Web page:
Types of Tennis Courts in the Olmsted Parks
Tennis is not only an excellent workout – it’s a lot fun. Tennis is a low impact sport suitable for all ages and skill levels and can be played safely during the COVID-19 pandemic. That’s why we have tennis courts in 10 of our Olmsted Parks throughout the East, South, and West ends of the city:
What comes to mind when you picture a “classic” tennis court? You probably imagined a hard tennis court (post-tension concrete court) that you see in parks and at major tournaments. But if you’re a tennis superfan, you know that there are multiple surfaces with various characteristics affecting the playing style of the game:
- Hard courts: Made of concrete or asphalt, hard courts are the most popular type of tennis court across the world. Hard courts are popular because of their durability – they hardly need maintenance the first five years and can last about 10 years with regular maintenance.
- Grass courts: The UK is the most popular destination for grass tennis courts. Famously, Wimbledon is the only grand slam played on grass.
- Carpet Courts: Carpet refers to any removable court covering and may vary in materials, textures, and thickness. While you may see these indoor courts, they have been banned from professional tournaments.
- Clay courts: Made of crushed brick or metabasalt, clay courts are a favorite of Nadal who has more victories on clay than any other player to date. The most famous clay tournament is the Grand Slam French Open in France.
While most of the free public courts available in our Olmsted Parks are hard courts – Chickasaw Park, located in Louisville’s West End, offers the ONLY free public clay courts in the city.
…But why doesn’t it look red?
If you’re a fan of the French Open, you’re used to red clay courts made of crushed brick and shale. The clay courts in our Olmsted Parks are green – which use crushed metabasalt which is a natural green stone, limestone and gravel. Out of the two courts, green clay is more similar to hardcourts.
How does this affect play?
Play on the clay court is slower, as the bounce off the clay court is higher, and creates a lot of topspin, which favors a player with defensive skills. The texture of the clay court also allows players to slide into their shots, which helps preserve energy instead of coming to complete stop while hitting returns.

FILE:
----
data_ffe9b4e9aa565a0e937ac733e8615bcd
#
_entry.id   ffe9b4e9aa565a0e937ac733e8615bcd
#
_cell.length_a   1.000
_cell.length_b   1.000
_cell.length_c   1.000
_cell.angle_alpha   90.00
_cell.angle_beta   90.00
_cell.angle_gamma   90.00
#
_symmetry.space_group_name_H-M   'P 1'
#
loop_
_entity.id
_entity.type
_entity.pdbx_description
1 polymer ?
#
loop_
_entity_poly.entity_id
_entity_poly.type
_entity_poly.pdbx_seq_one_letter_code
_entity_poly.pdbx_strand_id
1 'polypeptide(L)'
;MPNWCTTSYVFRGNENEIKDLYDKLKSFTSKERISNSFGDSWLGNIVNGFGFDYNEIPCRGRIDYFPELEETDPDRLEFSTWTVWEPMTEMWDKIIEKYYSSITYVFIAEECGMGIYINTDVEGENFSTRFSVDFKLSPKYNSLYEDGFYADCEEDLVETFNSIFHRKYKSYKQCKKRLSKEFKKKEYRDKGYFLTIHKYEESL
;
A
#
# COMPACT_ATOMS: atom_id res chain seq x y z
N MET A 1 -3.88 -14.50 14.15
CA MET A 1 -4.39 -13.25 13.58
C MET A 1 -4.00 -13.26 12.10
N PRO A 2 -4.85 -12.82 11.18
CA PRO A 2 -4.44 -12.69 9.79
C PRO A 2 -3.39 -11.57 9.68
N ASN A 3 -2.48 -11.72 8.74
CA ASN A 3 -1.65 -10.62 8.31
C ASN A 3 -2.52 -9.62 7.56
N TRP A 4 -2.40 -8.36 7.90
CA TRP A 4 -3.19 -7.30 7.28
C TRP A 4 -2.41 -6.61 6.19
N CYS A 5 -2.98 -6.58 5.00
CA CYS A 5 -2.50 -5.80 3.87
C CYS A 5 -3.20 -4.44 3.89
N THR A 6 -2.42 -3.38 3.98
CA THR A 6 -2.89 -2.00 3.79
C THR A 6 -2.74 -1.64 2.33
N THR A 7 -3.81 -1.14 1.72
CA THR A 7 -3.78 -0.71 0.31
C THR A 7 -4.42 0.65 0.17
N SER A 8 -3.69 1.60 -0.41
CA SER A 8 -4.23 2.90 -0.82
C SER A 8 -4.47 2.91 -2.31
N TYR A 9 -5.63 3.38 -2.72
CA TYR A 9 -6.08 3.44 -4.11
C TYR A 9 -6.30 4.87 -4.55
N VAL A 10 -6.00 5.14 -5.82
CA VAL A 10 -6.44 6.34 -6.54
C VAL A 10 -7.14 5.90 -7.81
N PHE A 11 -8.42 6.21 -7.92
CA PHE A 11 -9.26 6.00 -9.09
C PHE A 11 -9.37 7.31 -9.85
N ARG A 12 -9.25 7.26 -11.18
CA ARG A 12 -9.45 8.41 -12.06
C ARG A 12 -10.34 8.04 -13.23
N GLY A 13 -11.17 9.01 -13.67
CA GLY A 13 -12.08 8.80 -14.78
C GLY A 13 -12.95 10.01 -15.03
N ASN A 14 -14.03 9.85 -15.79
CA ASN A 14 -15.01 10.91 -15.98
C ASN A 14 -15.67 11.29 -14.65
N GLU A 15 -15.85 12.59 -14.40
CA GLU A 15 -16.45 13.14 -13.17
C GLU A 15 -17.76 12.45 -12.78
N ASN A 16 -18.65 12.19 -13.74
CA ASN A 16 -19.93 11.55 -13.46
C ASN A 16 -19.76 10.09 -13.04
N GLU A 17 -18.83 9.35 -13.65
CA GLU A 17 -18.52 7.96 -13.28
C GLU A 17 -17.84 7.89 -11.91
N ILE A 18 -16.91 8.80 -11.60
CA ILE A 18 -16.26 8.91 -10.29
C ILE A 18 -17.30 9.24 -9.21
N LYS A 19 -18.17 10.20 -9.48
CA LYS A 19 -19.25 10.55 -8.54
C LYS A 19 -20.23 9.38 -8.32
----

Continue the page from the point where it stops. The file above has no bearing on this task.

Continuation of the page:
Why should I play on clay courts?
Clay tennis courts are one of the most forgiving surfaces for your joints – and are ideal for seniors who may have knee, hip, or ankle issues. Because the surfaces are made from fine and coarse grains which creates high friction between the ball and the clay, the ball moves slowly – making it easier to move and stop without your body absorbing too much shock.
What’s the history of the clay courts?
Chickasaw Park has a rich 97-year history of tennis, with the West Louisville Tennis club at its center. From 1922 to 1954, when the Louisville parks were segregated, Chickasaw Park was the only court in the city open to black players. During that time, Chickasaw Park’s clay and hard courts played host to numerous city and tri-state tournaments, dating back as early as 1939. The West Louisville Tennis Club hosted the Mid-Tac Tennis Tournament in the 1940s, where Althea Gibson, the first African American woman to win Wimbledon, played an exciting exhibition match. In the 1950s and 1960s, John McGill, one of the best tennis players to ever come out of Louisville, played at Chickasaw Park.
Why aren’t there more clay courts?
Clay courts are difficult to maintain. They need to be rolled, lines need to be painted frequently, and the water on the court has to be balanced. The clay tennis courts at Chickasaw Park are tediously maintained by our friends and community partner, the West Louisville Tennis Club.